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This part outlines the key essentials you need to include in your marketing plan. No matter how it’s organized, your marketing plan should be a straightforward and easily understood-to anyone. It should provide you with a clear direction for your marketing efforts for the coming year, and it should give an insightful look into your company for all readers.
The “market situation” section should contain your best and most clear-headed description of the current state of the marketplace (this is no place for hunches).
- What are your products/services or product/service lines?
- What is the dollar size of your markets?
- What is your sales and distribution setup?
- What geographic area do you sell to?
- Describe your audience in terms of population, demographics, income levels and so on.
- What competitors exist in this marketplace?
- Historically, how well have your products sold?
Your market situation section might read like this:
XYZ and Associates is a bookkeeping and accounting firm started in 1981. We provide tax services to individuals and to businesses under $500,000 in annual sales. We provide bookkeeping and payroll support to those same businesses. Our market area Coffey County, Kansas, and its neighboring counties.
For the personal market, our clients typically are in the $75,000 and higher income range, or they are retired with assets of $200,000 or more. For the business market, most of our work is for restaurants, service stations, independent convenience stores and a large courier service.
With the exception of a slump from 1988 through 1991, XYZ and Associates has grown steadily from its inception. Gross sales in 1997 were $145,000.
Competition for our immediate market is a group of eight firms roughly comparable to our company. Only one of these firms, Acme Bookkeeping, has an interest in marketing itself. We believe we rank second in the group of competitors, behind Acme.
We have a strong position in the restaurant portion of our business.
Much of this information exists in the heads of the management team, the way it is at many companies. But now is when you write it down. For example, how much information do you have in your office–right now–on your competition? A marketing plan gives you a chance to pull all this relevant information together in one place, to spur ideas and justify actions.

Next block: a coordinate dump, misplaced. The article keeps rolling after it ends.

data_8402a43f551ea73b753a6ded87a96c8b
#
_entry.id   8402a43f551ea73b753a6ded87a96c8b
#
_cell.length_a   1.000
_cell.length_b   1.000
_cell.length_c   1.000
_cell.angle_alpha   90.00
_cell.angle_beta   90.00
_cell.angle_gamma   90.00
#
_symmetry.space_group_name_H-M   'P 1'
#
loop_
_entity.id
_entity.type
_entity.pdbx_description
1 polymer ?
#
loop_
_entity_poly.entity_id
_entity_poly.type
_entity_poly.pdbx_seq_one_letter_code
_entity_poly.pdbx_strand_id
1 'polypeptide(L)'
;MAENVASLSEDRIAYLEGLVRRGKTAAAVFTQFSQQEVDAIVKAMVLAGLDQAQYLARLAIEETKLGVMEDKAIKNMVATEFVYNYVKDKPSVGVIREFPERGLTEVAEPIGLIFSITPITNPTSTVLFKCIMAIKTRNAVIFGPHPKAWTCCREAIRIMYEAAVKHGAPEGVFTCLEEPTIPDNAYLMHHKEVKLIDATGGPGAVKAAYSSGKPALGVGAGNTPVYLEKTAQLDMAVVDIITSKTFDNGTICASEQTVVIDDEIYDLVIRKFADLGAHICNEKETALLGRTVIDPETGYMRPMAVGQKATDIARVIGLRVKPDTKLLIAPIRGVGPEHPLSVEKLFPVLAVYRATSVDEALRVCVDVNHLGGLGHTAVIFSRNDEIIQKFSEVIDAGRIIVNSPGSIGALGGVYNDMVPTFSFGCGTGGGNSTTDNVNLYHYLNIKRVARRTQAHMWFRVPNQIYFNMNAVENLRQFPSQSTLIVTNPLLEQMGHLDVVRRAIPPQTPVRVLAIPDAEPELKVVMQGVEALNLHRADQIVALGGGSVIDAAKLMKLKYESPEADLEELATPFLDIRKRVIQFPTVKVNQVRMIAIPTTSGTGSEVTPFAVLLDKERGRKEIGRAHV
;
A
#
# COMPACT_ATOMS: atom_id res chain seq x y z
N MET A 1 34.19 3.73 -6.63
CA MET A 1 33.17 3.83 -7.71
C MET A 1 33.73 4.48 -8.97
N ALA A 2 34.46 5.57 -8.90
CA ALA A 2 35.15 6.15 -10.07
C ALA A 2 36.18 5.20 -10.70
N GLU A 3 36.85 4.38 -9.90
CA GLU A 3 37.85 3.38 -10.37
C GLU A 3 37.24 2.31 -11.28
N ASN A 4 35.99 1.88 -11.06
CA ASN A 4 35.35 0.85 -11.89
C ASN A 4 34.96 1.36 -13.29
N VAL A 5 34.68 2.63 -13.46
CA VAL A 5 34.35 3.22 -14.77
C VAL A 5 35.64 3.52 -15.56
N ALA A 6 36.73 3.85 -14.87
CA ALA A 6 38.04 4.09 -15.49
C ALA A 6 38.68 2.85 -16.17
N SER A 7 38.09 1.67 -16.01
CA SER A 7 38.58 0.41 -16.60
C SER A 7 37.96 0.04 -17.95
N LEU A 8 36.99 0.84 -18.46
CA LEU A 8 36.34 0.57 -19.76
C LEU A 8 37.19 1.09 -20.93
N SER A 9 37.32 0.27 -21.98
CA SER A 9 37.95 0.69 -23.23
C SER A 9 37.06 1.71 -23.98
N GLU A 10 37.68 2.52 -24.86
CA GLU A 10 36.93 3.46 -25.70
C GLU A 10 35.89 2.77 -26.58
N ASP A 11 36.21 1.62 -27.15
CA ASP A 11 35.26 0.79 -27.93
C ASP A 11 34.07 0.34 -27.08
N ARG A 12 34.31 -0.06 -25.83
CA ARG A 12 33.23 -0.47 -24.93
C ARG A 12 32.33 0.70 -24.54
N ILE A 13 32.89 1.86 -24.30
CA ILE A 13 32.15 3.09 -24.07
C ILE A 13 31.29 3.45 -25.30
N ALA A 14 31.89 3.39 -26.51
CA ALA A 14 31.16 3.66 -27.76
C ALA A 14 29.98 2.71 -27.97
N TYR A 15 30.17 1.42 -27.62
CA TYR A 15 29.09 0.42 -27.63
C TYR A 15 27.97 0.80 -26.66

Consider each of your products or services up against the matching products or services of your competitors. How well do you stack up? Is there any significant market opportunity for you that neither you nor your competitors are currently exploiting? You’ll also find that the best thinkers in your company may well have different ideas about elements of the current situation. Your marketing plan will provide a good arena to test different snapshots of the market against each other.
When most small business owners think about a marketing plan they think that it isn’t so much for a small business but for a larger one. Marketing plans geared toward the big corporate crowd communicate in a language few human beings understand (think the teacher off of Peanuts). However, the words you use are much less important than how seriously you approach the task. In this series I will help map out how to create a marketing plan that fits you and your business, hopefully with some humor along the way.
Part 1-Gathering the Ingredients
Before you begin to write/scribble/draw, pull together some information you’ll need. Getting the information first avoids interruptions in the thinking and writing process. Have on hand:
- Your company’s latest financial reports (profit and loss, operating budgets and so on)
- Latest sales figures by product
- A listing of each product or service in the current line, along with target markets
- Your understanding of your marketplace: your competitors, geographical boundaries, types of customers you sell to, existing distribution channels, latest and most useful demographic data, any information on trends in your markets-this information you should be able to find in your business plan. What?! You don’t have one?! Stop right now and start working on your business plan.
- Ask each of your salespeople to list the most crucial points that need to be included in the coming year’s marketing plan. A lot of the time they see things you don’t, so it is important to get their perspective also.
- Last but not least, your supplies. I love to get a huge piece of paper because writing a marketing plan can me messy. It is also a good idea to let the other people that are involved all have a different color of pen, so when you are reviewing you know who came up with what.
Don’t be scared to scratch your first draft or your second or your third. Creating a marketing plan can be frustrating, but once you have the essentials in place your goals will be easily met. Check back often to read part 2 and part 3 here on the Coffey County Chamber Blog.